NHS agrees largest ever privatisation deal, cigarettes to be sold in plain packaging and sugar tax could save millions
A round-up of the morning’s health news headlines
The NHS Supply Chain body has agreed to pay a total of £780 million to 11 private organisations to conduct NHS joint, heart and other operations and perform diagnostics – many of which will be delivered from mobile centres rather than hospitals.
Shadow health secretary Andy Burnham said: ‘It is outrageous that large chunks of the NHS are being parcelled up and sold off without the permission of a single person in this country.’
Despite the plain packaging bill being championed by David Cameron, more than 100 Conservative MPs voted to block the bill becoming including Justice Secretary Chris Grayling, three Labour MPS, two Lib Dems and both UKIP MPs also voted against the move which will now proceed to debate by the Lords on Monday.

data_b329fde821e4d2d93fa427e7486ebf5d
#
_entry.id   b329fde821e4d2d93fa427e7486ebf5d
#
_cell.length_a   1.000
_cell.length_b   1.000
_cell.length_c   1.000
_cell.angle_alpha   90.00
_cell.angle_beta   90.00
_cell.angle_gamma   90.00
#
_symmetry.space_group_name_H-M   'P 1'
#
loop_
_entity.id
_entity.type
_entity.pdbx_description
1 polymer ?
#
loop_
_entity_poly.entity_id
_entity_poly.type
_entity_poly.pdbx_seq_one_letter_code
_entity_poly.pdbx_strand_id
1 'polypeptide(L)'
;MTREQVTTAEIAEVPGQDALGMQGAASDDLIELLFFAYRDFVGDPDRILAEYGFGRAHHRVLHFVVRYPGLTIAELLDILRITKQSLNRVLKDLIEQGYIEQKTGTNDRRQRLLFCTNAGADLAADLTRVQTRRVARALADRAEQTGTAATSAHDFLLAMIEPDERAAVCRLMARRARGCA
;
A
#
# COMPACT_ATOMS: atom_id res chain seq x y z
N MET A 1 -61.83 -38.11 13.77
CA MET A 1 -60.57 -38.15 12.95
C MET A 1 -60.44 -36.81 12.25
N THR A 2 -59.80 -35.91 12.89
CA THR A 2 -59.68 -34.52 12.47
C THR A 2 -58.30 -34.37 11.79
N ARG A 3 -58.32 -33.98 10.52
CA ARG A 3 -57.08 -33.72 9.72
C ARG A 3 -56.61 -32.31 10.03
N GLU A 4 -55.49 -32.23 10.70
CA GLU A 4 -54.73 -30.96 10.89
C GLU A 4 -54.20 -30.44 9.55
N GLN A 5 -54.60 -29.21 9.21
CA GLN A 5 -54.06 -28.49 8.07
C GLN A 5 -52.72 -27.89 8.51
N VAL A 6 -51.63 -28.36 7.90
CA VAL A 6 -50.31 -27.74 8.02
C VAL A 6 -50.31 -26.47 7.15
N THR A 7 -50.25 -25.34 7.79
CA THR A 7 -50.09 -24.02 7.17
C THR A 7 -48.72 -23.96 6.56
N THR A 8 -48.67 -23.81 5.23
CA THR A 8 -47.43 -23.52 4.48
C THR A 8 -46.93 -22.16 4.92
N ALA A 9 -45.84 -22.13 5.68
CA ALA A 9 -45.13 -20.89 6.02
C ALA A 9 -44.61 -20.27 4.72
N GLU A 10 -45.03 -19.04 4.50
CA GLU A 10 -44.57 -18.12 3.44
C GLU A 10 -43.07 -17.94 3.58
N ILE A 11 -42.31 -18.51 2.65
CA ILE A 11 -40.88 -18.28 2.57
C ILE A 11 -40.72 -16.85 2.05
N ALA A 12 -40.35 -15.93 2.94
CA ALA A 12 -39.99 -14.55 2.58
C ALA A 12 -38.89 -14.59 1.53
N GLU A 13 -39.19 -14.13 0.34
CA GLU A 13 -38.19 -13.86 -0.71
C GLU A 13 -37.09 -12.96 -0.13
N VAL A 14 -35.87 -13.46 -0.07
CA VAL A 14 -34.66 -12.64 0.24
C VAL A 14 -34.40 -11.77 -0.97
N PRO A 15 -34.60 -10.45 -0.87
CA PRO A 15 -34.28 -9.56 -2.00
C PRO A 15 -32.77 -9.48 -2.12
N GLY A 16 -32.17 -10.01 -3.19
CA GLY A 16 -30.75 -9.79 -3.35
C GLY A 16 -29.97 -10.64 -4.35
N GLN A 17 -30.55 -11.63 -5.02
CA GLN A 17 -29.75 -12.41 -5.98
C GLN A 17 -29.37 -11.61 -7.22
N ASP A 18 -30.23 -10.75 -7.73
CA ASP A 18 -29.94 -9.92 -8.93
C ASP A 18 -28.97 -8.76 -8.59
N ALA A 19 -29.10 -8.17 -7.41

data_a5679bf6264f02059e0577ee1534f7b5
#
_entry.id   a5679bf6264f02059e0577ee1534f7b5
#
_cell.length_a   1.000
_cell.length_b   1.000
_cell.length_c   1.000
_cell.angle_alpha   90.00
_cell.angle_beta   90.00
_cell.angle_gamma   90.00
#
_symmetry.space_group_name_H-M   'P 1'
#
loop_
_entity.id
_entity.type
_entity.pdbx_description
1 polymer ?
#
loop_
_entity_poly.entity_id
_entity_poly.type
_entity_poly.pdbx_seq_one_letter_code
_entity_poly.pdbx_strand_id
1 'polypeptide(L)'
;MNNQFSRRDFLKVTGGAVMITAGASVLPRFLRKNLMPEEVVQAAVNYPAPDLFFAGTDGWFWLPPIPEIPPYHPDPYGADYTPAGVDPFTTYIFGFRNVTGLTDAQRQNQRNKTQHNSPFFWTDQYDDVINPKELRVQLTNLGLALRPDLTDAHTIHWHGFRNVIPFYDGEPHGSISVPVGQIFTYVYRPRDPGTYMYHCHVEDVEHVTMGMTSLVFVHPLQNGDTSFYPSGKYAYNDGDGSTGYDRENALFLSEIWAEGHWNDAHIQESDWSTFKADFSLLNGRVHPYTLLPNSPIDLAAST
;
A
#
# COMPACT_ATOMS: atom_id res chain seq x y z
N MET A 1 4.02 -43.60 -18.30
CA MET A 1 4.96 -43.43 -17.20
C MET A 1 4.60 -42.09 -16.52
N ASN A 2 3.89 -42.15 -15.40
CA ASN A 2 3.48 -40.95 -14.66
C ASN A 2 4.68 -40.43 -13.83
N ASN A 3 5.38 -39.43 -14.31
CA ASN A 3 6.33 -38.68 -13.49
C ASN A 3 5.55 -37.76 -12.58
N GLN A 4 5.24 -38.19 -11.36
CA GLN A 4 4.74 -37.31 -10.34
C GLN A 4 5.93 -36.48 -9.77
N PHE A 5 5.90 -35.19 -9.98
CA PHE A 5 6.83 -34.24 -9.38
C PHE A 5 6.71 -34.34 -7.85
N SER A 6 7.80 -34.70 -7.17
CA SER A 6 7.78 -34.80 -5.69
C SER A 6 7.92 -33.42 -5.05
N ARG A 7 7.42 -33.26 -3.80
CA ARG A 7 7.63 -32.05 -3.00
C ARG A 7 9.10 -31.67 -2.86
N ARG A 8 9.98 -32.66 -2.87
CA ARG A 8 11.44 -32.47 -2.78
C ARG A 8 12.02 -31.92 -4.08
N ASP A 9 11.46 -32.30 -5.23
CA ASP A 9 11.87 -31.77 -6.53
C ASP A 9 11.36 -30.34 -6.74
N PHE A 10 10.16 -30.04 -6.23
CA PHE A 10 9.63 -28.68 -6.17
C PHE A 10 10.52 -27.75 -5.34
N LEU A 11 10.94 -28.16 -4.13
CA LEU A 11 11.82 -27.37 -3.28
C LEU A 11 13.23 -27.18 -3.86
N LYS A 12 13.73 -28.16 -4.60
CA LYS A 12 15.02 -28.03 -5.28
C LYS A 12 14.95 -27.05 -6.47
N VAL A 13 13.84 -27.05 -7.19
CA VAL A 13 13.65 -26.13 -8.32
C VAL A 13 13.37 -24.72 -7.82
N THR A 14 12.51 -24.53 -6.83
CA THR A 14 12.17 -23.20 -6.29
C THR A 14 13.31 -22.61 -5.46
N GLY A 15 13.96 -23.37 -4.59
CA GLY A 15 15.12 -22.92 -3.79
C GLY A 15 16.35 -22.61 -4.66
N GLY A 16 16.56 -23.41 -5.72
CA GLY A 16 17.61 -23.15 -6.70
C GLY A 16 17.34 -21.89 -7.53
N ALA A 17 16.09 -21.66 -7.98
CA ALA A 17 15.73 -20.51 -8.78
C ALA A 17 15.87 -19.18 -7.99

One of the rebels, Conservative MP Christopher Chope, told the Telegraph: ‘We should have waited for more clarity about the evidence from Australia and for the legal position in Europe to be clarified. There was no need to rush into it.’
And finally, the Independent reports that a tax on sugar could save the NHS millions in reducing the incidence of diabetes, heart disease and bowel cancer, as well as raising revenue for the treasury.
Research by the Children’s Food Campaign said that a tax of 20p on every litre of sugary drink sold in England could save £15m a year for the NHS, and in 20 years they it could prevent 50,000 cases of diabetes.
Gavin Partington, director general of the British Soft Drink Association said the CFC’s estimates were ‘flawed’ and added: ‘A tax on soft drinks would adversely impact the poorest in society while doing nothing to curb obesity,’